More than 20 years ago, I lived in a big old house in a charming town along the Connecticut River. It was my first apartment, and despite the ghastly, green carpeting and dark paneled walls, the ancient kitchen appliances and the windows that sometimes stuck, I adored it.
I was fresh out of college, working two jobs to make ends meet — and they barely met. Bills were paid with furrowed brow, grocery shopping was always a challenge, and any easy breath was a blessing.
Every morning in summer, I drove past a small farm stand where five dollars in an honor box earned you a colorful bouquet of zinnias and snapdragons carefully set out in antique Ball jars. If it was a good week, I’d allow myself the splurge.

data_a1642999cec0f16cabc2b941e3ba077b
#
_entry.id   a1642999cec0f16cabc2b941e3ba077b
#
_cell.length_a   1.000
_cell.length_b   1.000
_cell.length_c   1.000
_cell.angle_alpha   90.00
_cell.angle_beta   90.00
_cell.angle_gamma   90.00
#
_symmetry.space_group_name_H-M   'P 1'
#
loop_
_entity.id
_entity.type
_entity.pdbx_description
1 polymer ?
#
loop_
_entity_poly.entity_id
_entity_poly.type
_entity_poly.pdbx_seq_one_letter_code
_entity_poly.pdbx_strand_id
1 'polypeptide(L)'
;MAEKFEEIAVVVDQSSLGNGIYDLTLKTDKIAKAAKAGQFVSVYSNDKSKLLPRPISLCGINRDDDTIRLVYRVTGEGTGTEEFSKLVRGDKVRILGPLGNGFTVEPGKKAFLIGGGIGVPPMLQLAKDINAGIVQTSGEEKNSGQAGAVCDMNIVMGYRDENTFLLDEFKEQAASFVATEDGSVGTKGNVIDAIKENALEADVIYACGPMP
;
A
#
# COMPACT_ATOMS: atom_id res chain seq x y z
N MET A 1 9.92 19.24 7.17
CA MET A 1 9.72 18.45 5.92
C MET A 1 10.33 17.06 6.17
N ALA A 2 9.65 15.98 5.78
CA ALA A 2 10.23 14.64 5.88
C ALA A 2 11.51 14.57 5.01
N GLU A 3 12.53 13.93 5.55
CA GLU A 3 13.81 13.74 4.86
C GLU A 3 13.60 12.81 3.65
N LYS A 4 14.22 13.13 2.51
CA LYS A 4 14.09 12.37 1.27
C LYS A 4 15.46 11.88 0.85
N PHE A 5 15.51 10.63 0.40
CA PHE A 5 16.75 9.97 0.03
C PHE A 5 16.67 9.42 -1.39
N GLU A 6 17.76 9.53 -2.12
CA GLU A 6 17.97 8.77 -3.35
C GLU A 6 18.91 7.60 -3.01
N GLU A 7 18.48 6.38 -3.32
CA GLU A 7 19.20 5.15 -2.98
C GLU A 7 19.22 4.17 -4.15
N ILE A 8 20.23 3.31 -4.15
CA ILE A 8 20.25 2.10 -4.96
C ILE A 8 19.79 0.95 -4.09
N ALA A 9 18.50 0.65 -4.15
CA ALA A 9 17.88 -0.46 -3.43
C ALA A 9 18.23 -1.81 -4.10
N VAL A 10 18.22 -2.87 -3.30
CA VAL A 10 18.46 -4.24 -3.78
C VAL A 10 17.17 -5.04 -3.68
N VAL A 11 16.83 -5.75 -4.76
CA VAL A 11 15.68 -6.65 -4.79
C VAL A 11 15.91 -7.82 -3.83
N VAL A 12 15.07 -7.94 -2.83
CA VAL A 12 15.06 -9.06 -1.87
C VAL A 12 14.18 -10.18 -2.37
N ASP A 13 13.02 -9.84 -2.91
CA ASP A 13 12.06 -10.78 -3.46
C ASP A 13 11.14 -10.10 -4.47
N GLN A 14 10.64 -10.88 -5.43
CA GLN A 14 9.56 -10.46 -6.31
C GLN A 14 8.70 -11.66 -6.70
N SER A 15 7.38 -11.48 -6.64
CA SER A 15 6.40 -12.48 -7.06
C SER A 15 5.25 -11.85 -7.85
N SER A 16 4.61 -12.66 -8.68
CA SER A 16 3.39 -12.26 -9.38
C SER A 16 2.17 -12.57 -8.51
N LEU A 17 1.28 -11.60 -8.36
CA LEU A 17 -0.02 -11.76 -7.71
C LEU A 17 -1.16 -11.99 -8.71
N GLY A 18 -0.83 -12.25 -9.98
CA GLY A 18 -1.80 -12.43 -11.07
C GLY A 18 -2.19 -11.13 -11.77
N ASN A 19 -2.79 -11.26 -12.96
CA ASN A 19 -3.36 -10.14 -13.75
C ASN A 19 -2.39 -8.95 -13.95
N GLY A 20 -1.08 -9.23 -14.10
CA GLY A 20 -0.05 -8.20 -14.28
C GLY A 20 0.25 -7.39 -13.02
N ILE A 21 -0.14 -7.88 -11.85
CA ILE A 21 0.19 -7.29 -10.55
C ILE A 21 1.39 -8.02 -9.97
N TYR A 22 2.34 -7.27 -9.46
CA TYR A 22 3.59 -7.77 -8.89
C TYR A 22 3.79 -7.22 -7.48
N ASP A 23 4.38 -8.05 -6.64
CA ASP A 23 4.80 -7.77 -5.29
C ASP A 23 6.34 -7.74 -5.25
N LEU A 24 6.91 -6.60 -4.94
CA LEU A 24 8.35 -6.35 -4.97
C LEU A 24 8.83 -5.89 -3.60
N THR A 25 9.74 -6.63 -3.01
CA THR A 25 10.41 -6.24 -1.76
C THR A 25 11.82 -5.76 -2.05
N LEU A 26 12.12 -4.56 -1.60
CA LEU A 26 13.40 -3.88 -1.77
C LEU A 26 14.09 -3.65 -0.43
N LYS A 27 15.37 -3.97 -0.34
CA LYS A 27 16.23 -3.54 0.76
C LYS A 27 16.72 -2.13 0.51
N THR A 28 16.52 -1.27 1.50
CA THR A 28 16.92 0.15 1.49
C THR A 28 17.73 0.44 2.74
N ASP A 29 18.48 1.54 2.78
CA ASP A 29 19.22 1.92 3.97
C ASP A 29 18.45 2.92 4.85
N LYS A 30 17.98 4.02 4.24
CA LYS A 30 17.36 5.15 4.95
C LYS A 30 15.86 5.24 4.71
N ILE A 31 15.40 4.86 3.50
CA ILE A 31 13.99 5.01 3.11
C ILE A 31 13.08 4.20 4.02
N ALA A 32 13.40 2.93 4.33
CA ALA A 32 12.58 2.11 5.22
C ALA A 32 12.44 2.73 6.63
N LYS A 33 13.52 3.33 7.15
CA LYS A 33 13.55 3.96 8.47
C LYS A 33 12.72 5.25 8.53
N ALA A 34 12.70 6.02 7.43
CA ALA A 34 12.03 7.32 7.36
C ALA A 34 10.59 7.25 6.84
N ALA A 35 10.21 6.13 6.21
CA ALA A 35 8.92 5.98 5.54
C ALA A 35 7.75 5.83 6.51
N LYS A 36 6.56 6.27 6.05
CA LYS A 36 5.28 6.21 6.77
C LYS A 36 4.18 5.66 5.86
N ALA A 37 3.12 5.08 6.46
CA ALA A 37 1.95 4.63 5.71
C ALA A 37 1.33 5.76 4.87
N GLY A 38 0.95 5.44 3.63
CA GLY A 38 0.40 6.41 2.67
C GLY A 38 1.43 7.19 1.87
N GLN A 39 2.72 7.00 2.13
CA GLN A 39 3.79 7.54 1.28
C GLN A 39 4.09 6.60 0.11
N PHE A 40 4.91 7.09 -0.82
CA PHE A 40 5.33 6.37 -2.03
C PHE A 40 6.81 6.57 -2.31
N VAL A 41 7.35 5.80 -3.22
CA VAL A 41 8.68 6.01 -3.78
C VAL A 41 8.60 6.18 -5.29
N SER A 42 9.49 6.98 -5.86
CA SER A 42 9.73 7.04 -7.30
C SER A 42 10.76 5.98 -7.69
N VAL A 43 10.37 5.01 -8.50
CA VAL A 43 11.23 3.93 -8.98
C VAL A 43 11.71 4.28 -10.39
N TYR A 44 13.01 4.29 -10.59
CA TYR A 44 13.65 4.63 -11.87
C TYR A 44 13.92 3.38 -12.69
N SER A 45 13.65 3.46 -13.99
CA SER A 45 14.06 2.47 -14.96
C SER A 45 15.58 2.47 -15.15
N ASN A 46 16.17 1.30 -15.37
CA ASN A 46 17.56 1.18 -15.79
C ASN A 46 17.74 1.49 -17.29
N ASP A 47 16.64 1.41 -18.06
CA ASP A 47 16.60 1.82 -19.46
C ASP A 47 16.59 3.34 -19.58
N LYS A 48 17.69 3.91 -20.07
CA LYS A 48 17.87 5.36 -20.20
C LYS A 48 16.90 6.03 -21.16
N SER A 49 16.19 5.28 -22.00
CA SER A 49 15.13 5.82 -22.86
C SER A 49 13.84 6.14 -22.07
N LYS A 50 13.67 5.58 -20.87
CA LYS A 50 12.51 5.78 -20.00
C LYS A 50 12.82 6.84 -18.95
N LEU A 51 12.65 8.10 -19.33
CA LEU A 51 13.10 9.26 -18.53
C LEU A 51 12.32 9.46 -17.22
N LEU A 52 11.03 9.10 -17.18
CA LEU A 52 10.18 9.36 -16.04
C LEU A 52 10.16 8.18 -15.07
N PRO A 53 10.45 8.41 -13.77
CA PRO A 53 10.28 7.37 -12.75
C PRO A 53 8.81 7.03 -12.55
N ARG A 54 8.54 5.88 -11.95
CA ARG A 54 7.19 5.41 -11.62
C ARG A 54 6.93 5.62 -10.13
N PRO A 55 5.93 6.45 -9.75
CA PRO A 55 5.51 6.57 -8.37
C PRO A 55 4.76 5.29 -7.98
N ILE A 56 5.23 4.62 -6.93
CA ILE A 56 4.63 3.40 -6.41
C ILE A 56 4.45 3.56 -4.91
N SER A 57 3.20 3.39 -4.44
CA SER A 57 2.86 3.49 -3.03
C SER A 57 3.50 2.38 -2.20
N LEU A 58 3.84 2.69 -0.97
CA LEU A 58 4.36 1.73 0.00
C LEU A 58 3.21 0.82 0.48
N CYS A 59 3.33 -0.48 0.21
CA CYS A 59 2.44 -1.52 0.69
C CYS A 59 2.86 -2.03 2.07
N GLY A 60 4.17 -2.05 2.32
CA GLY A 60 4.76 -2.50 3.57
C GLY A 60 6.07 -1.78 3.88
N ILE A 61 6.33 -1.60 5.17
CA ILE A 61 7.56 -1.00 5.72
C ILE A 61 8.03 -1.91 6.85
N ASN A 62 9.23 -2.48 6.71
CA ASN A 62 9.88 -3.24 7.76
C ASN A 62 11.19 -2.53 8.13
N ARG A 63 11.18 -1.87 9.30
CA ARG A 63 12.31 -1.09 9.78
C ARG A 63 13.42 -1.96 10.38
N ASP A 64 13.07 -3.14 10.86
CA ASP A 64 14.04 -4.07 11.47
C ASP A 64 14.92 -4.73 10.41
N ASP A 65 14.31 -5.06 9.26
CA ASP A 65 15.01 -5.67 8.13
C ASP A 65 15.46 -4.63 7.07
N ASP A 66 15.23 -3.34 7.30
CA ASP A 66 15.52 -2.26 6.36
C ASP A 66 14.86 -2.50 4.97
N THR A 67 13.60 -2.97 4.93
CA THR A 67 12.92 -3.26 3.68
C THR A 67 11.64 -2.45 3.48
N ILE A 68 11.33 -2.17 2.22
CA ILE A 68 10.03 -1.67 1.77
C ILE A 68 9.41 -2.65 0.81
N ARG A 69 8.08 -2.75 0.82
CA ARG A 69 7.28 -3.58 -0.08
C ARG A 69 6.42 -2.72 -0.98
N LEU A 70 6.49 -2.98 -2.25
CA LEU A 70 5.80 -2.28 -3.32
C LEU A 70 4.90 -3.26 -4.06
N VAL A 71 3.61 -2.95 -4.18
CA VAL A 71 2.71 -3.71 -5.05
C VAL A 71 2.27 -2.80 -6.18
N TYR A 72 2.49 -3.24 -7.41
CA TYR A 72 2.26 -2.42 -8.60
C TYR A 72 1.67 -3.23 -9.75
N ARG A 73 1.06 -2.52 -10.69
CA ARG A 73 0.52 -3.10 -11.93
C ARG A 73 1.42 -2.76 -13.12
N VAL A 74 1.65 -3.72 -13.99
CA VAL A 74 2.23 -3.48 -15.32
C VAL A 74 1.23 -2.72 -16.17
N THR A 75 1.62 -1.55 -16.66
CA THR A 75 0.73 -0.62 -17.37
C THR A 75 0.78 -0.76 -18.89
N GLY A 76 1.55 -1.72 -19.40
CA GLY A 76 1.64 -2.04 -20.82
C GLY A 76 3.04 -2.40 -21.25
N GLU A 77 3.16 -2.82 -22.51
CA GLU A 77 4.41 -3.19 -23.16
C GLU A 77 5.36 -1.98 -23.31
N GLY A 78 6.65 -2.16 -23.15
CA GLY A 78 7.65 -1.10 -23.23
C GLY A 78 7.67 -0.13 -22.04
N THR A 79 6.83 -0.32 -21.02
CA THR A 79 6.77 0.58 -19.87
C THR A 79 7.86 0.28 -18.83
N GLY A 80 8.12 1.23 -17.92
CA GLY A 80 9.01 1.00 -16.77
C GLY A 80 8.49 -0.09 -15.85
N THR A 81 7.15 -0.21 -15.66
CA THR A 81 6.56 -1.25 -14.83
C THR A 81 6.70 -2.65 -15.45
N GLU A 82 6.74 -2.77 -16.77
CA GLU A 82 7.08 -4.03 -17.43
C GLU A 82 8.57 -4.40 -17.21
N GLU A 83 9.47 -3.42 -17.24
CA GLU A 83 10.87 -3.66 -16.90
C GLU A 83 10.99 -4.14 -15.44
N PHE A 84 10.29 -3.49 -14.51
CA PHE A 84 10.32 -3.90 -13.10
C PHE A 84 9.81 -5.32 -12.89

I remember that time in my life, the feeling of being that person in that place, with the kind of affection we save for our best memories.
It is why, when a friend and I stopped at a farm stand yesterday, I could not resist the bouquet of summer flowers that called my attention. I happily tucked them into my basket with the stories of those long-ago summer mornings alive in my mind.
And then, on the way home, my car died. Dead as a door nail, Dickens would tell you.
It was right-away easy to bemoan the event. To get mired down in the Universe’s uncanny ability to select just the worst moment for these kinds of things. But as I grabbed the flowers from the back seat and hoisted myself up into the tow truck, I couldn’t help but get just a little perspective — bills get paid now, grocery shopping is a weekly event, easy breaths come most every day, and there will be flowers on the table at the end of the day.
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©2013, Jen Payne